Lana is also a Hawaiian name meaning “calm as still waters” or “afloat”.
Origin: Arabic, Slavic, Celtic, Hawaiian
Peter is the English form of Greek Petros meaning “stone, rock”. It’s also a surname originating from the given name.
Nicknames: Pete, Petey/Petie
- Petros (Greek, Armenian)
- Petrus (German, Dutch)
- Pieter (Dutch)
- Pier (Dutch, Italian, English)
- Piers (Medieval English, Medieval French)
- Peers (English)
- Peder (Swedish, Norwegian, Danish)
- Petter (Swedish, Norwegian)
- Butrus (Arabic)
- Botros (Arabic)
- Boutros (Arabic, Coptic)
- Bedros (Armenian)
- Peru (Basque)
- Petri (Basque, Finnish)
- Peio (Basque)
- Petteri (Finnish)
- Pietari (Finnish)
- Per (Swedish, Norwegian, Danish, Breton)
- Perig (Breton diminutive of Per)
- Pierrick (Breton, French)
- Pierre (French, Swedish)
- Petar (Bulgarian, Serbian, Croatian, Macedonian)
- Penko (Bulgarian diminutive of Petar)
- Pere (Catalan)
- Petru (Corsican, Romanian)
- Petar (Serbian, Croatian, Bulgarian, Macedonian)
- Petre (Romanian, Macedonian, Georgian)
- Petr (Czech)
- Petro (Ukrainian, Esperanto)
- Peeter (Estonian)
- Petur (Faroese)
- Pitter (Frisian, Limburgish)
- Pika (Hawaiian)
- Péter (Hungarian)
- Pétur (Icelandic)
- Peadar (Irish, Scottish)
- Piaras (Irish)
- Pietro (Italian)
- Pierino (Italian diminutive of Pietro)
- Piero (Italian)
- Petras (Lithuanian)
- Petera (Maori)
- Petruccio (Italiam medieval diminutive of Pietro)
- Pèire (Occitan)
- Piotr (Polish)
- Pedro (Spanish, Portuguese)
- Pedrinho (Portuguese diminutive of Pedro)
- Pyotr (Russian)
- Petya (Russian diminutive of Pyotr)
- Petia (Russian diminutive of Pyotr)
- Pedr (Welsh)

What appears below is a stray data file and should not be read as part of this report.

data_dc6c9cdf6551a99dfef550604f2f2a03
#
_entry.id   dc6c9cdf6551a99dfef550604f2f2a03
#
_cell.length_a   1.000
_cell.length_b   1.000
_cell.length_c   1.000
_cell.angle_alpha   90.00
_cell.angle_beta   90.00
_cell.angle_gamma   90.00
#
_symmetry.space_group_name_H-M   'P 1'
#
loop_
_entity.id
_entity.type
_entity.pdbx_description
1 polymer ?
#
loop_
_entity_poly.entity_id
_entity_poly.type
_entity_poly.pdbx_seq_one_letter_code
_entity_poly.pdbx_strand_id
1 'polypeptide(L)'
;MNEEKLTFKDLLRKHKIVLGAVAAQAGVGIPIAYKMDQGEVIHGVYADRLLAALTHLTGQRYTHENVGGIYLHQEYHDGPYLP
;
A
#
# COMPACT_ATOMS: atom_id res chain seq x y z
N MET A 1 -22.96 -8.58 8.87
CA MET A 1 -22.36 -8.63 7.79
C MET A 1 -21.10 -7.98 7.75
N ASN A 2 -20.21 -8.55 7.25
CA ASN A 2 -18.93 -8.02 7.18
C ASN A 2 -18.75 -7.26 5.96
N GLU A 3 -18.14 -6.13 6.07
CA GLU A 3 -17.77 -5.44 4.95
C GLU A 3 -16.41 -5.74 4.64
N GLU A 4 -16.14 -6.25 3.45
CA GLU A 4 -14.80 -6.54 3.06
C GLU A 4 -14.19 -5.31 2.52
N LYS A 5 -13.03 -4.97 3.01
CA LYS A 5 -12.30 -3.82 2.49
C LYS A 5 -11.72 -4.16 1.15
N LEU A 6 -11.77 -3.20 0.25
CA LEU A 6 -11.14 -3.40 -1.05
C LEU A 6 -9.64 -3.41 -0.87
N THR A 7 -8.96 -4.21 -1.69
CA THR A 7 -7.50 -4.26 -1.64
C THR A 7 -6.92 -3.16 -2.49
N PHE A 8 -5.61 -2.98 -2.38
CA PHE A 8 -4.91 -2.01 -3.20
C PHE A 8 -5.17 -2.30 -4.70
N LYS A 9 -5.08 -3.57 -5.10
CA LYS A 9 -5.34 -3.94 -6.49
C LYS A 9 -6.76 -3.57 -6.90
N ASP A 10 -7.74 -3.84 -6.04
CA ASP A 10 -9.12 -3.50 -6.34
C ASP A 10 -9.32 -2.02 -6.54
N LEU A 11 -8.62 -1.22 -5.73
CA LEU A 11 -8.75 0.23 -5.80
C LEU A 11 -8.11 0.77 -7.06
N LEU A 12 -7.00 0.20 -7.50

- Perrin (French diminutive of Pierre)
- Piere (Swedish)
- Petra (English, German, Dutch, Czech, Slovak, Slovene, Croatian, Hungarian, Swedish, Finnish)
- Petrina (English diminutive of Petra)
- Pietra (Italian)
- Piera (Italian)
- Pierina (Italian diminutive of Piero)
- Peta (English Australian)
- Perrine (French)
- Pierrette (French diminutive of Pierre)
Perry is a nickname for Peregrine, from Latin Peregrinus meaning “traveler”, or Percival, likely based on Welsh Peredur meaning “hard spear” though the spelling of the name was altered to resemble Old French percer val “to pierce the valley”. Perry is also an English surname which comes from Middle English perrie meaning “pear tree”, referring to someone who lived near a pear tree. As a Welsh patrynomic surname it comes from ap Herry meaning “son of Herry”, the latter a medieval English form of Henry meaning “home ruler”. Spelled Perri, it’s an Italian surname derived from given name Peter meaning “stone”.
Origin: Latin, Welsh, Old French, Greek
- Perri (u)
- Peri (u)
- Perrie (u)
Jade is the name of a semi-precious stone. The name comes from French l’ejade via Spanish piedra de la ijada which means “stone of the colic” because it was believed that it could cure pains in the side. The name itself comes from Vulgar Latin *iliata from Latin ileus (flank or severe colic). Jade is also a surname originating from the given name.
Jade symbolizes bravery, purity, wisdom, loyalty, justice, sincerity, and truth, and used as an emperiel gem by Chinese emperors in the past.
- Jayde (English)
- Jada (English)
- Jayda (English)
- Jaida (English)
- Giada (Italian)
Opal is the name of a gemstone, the English form of Greek opallios which is derived from Sanskrit upala meaning “gem, stone”. Opals are the birthstone of October. The Romans considered them as a symbol of hope, purity, and good fortune and were thought to have healing powers. According to the ancient Greeks, they believed opals were formed from the tears of the god Zeus and believed that it gave one the gift of prophecy and foresight. In ancient India, the opal was thought to represent the Goddess of Rainbow who turned herself into an opal to avoid the advances of the other gods. Arab lore held that the opal had falen from the sky with lightning trapped inside it, and that it could make the wearer invisible. The Aborigines of Australia considered the opal sacred; according to their mythology, the creator spirit came down to earth on a rainbow and when it touched the ground, it turned the rocks to opals.
However, despite their positive associations, opals also took on an unfortunate property and were considered to be bad luck.